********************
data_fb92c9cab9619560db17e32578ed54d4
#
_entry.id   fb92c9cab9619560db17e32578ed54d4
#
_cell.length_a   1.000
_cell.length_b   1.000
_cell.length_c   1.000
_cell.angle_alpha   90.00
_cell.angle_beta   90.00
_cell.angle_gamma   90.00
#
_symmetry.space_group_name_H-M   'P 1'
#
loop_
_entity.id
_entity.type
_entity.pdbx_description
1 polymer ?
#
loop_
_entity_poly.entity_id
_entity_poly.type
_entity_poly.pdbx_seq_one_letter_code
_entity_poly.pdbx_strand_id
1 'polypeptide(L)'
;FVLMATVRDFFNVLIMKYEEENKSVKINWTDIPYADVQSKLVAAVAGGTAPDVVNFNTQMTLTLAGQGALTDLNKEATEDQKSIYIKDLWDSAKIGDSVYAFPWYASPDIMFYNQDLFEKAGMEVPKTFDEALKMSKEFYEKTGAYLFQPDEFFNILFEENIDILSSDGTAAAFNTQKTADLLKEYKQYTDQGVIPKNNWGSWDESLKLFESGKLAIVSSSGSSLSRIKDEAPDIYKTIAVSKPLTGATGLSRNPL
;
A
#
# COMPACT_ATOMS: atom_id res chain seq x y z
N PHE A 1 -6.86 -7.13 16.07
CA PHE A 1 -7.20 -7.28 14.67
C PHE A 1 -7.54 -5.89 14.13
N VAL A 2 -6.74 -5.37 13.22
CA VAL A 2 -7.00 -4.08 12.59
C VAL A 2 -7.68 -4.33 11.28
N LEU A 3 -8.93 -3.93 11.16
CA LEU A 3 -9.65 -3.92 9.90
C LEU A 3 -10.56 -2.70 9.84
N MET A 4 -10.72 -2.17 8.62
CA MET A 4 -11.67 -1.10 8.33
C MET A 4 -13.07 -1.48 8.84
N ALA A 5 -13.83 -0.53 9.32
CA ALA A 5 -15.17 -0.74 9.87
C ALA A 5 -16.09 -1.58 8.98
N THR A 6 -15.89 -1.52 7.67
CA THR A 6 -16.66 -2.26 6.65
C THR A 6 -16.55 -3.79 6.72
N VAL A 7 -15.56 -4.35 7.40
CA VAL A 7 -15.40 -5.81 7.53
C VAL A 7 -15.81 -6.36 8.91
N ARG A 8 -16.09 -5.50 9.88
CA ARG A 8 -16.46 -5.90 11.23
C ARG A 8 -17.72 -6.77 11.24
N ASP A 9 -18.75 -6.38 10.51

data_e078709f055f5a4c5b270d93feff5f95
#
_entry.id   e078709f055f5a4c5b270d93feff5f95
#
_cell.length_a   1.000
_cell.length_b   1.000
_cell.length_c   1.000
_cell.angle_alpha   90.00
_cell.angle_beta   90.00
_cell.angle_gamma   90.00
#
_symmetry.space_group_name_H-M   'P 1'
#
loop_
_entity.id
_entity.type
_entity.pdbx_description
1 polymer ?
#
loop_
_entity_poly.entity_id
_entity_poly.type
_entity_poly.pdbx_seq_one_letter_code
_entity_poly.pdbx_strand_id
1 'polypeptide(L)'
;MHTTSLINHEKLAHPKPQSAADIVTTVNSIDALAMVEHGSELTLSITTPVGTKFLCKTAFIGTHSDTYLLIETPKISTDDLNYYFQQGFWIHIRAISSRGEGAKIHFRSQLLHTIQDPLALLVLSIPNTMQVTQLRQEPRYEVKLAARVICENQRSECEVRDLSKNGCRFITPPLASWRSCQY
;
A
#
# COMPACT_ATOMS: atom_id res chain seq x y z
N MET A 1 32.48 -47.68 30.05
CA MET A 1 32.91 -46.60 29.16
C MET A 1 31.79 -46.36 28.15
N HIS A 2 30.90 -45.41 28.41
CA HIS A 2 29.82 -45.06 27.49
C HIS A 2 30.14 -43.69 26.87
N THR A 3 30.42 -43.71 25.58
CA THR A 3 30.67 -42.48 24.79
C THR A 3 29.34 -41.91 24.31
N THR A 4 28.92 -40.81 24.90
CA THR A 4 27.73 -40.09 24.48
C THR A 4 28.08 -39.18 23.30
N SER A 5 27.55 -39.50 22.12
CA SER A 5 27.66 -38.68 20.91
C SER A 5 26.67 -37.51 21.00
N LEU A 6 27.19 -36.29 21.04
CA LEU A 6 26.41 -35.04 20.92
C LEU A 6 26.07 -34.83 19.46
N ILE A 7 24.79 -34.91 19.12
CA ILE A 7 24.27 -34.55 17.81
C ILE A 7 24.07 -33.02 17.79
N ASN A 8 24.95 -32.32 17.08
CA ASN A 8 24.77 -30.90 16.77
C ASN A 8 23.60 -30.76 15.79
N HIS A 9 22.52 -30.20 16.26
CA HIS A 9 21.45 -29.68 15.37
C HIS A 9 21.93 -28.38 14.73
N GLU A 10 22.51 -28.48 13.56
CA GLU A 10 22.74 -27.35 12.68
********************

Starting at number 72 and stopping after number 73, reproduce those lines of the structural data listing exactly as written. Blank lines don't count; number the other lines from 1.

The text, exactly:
_entity.pdbx_description
1 polymer ?